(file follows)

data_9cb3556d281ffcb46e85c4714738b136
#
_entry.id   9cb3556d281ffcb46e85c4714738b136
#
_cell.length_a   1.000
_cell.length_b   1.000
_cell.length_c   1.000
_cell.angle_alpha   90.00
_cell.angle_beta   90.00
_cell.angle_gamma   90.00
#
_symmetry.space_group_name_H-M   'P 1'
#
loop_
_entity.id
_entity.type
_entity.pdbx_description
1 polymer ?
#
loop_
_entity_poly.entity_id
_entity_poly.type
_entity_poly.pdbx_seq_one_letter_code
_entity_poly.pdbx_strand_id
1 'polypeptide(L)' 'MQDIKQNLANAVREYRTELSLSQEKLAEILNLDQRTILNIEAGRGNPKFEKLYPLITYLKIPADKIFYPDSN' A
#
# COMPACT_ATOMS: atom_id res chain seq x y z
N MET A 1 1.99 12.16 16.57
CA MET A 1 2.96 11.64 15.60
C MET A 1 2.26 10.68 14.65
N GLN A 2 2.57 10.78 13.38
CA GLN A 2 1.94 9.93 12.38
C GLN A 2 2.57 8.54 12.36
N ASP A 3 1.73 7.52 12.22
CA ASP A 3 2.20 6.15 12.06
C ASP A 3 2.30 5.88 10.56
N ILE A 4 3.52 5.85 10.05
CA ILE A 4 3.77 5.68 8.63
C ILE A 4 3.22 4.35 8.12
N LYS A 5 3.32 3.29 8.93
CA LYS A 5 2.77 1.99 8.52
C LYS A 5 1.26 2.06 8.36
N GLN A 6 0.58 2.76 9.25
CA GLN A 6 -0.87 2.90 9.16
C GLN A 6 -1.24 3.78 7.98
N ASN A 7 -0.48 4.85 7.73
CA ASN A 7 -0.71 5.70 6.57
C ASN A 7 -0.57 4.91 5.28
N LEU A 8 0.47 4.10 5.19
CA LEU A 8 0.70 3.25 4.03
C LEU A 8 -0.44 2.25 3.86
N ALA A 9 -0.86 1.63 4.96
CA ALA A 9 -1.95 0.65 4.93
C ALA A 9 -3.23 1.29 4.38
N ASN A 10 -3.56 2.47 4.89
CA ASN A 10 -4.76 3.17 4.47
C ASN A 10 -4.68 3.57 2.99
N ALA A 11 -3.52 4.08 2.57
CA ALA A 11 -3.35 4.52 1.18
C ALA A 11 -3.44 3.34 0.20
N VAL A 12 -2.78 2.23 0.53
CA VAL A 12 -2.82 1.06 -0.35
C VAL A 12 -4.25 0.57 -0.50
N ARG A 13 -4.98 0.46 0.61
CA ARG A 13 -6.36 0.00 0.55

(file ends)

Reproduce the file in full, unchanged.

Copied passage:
data_9cb3556d281ffcb46e85c4714738b136
#
_entry.id   9cb3556d281ffcb46e85c4714738b136
#
_cell.length_a   1.000
_cell.length_b   1.000
_cell.length_c   1.000
_cell.angle_alpha   90.00
_cell.angle_beta   90.00
_cell.angle_gamma   90.00
#
_symmetry.space_group_name_H-M   'P 1'
#
loop_
_entity.id
_entity.type
_entity.pdbx_description
1 polymer ?
#
loop_
_entity_poly.entity_id
_entity_poly.type
_entity_poly.pdbx_seq_one_letter_code
_entity_poly.pdbx_strand_id
1 'polypeptide(L)' 'MQDIKQNLANAVREYRTELSLSQEKLAEILNLDQRTILNIEAGRGNPKFEKLYPLITYLKIPADKIFYPDSN' A
#
# COMPACT_ATOMS: atom_id res chain seq x y z
N MET A 1 1.99 12.16 16.57
CA MET A 1 2.96 11.64 15.60
C MET A 1 2.26 10.68 14.65
N GLN A 2 2.57 10.78 13.38
CA GLN A 2 1.94 9.93 12.38
C GLN A 2 2.57 8.54 12.36
N ASP A 3 1.73 7.52 12.22
CA ASP A 3 2.20 6.15 12.06
C ASP A 3 2.30 5.88 10.56
N ILE A 4 3.52 5.85 10.05
CA ILE A 4 3.77 5.68 8.63
C ILE A 4 3.22 4.35 8.12
N LYS A 5 3.32 3.29 8.93
CA LYS A 5 2.77 1.99 8.52
C LYS A 5 1.26 2.06 8.36
N GLN A 6 0.58 2.76 9.25
CA GLN A 6 -0.87 2.90 9.16
C GLN A 6 -1.24 3.78 7.98
N ASN A 7 -0.48 4.85 7.73
CA ASN A 7 -0.71 5.70 6.57
C ASN A 7 -0.57 4.91 5.28
N LEU A 8 0.47 4.10 5.19
CA LEU A 8 0.70 3.25 4.03
C LEU A 8 -0.44 2.25 3.86
N ALA A 9 -0.86 1.63 4.96
CA ALA A 9 -1.95 0.65 4.93
C ALA A 9 -3.23 1.29 4.38
N ASN A 10 -3.56 2.47 4.89
CA ASN A 10 -4.76 3.17 4.47
C ASN A 10 -4.68 3.57 2.99
N ALA A 11 -3.52 4.08 2.57
CA ALA A 11 -3.35 4.52 1.18
C ALA A 11 -3.44 3.34 0.20
N VAL A 12 -2.78 2.23 0.53
CA VAL A 12 -2.82 1.06 -0.35
C VAL A 12 -4.25 0.57 -0.50
N ARG A 13 -4.98 0.46 0.61
CA ARG A 13 -6.36 0.00 0.55